What It Means to Be American
A National Conversation

Explore : mountains


To Understand America’s Small Towns, Ask About Their Swimming Holes

Whether at the Base of a Majestic Waterfall or the Site of an Old Quarry, These DIY Pools Are a Refreshing Way to Connect With Simple Pleasures of the Past

By Dave Hajdasz
July 14, 2016

Consider the swimming hole. It lacks the majesty of an ocean or the pedigree of a lake—forget about boating or surfing. A swimming hole is by its very nature utilitarian. It’s a hole. Filled with water. To swim in. Unlike its grander cousins, a swimming hole doesn’t exist on its own and doesn’t fulfill swimming hole-ness until someone actually gets in there and swims.

Swimming holes were born of necessity at a time when fabricated pools didn’t exist in most of …

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Et Cetera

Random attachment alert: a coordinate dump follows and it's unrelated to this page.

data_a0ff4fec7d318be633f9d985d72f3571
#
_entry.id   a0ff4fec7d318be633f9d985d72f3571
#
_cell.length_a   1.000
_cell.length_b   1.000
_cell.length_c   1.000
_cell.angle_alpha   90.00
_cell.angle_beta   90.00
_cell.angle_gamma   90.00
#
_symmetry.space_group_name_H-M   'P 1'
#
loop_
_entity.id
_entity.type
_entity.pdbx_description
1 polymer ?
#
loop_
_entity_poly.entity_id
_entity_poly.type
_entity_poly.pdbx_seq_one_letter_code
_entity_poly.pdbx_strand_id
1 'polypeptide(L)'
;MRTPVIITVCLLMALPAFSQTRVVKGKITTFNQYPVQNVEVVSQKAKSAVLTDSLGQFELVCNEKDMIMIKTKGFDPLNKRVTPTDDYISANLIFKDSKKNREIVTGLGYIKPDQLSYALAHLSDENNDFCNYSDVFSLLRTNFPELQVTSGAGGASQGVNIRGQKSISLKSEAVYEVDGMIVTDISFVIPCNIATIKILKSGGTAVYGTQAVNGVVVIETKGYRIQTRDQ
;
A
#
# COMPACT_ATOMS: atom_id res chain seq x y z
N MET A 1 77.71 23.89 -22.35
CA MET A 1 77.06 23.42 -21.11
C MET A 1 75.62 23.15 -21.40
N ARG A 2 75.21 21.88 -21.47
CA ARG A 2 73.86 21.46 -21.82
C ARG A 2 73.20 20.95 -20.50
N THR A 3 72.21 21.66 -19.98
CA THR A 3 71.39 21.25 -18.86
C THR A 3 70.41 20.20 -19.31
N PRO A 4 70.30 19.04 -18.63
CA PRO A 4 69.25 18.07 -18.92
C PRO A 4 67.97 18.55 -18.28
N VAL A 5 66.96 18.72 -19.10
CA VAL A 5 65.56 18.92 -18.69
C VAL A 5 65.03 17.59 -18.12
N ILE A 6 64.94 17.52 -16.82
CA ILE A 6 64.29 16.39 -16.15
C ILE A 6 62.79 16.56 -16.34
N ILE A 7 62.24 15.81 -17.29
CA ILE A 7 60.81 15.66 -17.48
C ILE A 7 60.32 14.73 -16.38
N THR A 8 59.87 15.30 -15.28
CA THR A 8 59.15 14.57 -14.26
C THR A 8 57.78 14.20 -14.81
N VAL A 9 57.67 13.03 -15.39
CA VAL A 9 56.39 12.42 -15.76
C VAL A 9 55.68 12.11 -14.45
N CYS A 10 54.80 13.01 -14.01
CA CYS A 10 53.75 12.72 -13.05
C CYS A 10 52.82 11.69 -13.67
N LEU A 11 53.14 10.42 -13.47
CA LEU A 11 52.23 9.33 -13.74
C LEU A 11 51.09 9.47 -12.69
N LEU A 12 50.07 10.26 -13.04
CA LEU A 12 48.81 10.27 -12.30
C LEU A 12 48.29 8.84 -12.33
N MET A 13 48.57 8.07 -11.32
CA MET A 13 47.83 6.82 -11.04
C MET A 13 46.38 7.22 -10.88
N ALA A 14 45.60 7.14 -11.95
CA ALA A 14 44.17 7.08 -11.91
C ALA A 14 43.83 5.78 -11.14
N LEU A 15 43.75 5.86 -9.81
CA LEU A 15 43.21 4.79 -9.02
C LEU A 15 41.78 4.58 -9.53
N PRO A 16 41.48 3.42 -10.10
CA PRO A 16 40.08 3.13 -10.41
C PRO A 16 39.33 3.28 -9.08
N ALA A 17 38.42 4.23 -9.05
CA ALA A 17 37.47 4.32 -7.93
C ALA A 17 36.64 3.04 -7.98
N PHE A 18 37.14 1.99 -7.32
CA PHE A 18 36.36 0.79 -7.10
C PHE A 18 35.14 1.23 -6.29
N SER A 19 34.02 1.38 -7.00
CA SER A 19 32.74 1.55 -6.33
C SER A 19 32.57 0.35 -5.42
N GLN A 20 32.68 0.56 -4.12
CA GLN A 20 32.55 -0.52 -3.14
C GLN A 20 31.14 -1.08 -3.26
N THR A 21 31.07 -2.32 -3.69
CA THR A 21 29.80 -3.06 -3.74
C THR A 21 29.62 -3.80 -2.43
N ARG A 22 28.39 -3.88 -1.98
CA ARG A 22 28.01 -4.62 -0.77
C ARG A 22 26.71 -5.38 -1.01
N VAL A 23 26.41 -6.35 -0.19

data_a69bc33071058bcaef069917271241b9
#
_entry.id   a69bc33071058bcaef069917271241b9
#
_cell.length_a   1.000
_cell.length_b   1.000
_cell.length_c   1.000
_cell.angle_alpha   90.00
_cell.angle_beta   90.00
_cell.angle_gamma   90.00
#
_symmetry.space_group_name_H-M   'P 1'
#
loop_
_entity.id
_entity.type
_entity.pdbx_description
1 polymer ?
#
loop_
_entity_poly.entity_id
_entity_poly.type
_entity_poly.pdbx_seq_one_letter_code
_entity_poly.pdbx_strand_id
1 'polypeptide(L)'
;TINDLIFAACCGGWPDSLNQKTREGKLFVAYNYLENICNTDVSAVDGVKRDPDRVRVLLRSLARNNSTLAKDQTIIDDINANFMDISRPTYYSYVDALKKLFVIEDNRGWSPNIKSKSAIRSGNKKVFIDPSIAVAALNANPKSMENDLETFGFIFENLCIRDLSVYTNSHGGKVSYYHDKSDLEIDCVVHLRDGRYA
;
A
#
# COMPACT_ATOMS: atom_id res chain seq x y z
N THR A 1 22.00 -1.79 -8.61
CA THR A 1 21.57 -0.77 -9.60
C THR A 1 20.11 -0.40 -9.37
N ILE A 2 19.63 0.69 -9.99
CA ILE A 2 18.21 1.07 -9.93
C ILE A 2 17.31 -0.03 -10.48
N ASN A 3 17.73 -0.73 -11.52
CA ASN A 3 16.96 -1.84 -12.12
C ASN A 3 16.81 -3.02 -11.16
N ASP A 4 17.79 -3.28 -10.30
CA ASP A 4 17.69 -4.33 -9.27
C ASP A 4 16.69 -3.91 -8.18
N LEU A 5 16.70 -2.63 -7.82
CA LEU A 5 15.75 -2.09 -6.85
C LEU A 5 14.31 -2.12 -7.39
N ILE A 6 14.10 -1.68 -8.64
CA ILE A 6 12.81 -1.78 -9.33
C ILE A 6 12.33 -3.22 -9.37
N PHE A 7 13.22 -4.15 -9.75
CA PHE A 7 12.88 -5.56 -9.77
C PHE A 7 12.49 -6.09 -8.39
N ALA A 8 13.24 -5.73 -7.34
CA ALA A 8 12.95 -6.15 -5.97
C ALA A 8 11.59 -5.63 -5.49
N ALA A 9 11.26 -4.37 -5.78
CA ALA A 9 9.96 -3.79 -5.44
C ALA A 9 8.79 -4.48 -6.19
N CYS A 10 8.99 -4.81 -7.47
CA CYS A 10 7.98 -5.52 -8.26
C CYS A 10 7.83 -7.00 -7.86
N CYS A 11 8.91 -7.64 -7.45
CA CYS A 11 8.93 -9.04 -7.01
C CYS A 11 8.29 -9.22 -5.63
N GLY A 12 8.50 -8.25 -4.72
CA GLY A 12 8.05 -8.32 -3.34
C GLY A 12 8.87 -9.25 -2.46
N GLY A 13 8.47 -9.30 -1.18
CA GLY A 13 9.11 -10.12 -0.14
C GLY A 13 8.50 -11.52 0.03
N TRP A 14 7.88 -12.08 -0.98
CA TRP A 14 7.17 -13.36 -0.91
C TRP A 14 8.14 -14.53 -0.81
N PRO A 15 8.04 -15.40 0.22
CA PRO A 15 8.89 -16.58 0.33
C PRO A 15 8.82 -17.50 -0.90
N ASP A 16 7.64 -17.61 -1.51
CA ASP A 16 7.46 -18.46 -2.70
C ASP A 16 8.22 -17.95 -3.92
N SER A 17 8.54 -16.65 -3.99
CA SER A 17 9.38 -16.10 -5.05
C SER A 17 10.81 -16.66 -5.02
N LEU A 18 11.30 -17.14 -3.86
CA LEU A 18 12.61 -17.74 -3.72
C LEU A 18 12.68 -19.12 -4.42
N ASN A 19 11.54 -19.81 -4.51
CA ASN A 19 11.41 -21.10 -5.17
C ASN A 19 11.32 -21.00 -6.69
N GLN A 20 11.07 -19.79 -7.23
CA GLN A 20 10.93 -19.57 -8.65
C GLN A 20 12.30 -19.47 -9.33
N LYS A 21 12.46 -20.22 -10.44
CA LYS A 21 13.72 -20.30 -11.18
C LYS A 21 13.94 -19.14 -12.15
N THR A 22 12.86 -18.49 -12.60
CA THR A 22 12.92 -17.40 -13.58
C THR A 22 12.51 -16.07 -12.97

The First Recorded American Mountain Climber Saw a Majesty No One Else Did

In 1642, You Had to Be a Little Nuts to Think Mountaineering Was a Good Idea

By Maurice Isserman
June 7, 2016

In the spring of 1642, in what was then the Upper Plantation of Massachusetts Bay Colony, later the colony, and still later the state of New Hampshire, Darby Field, a 32-year-old Englishman of Irish descent, was doing something unprecedented in England’s newly-established North American colonies—climbing a mountain.

Field, a resident of the community of Pascataquack (present day Durham, New Hampshire), left no written record of his climb or indication of its purpose. But others, including John Winthrop, governor of Massachusetts …

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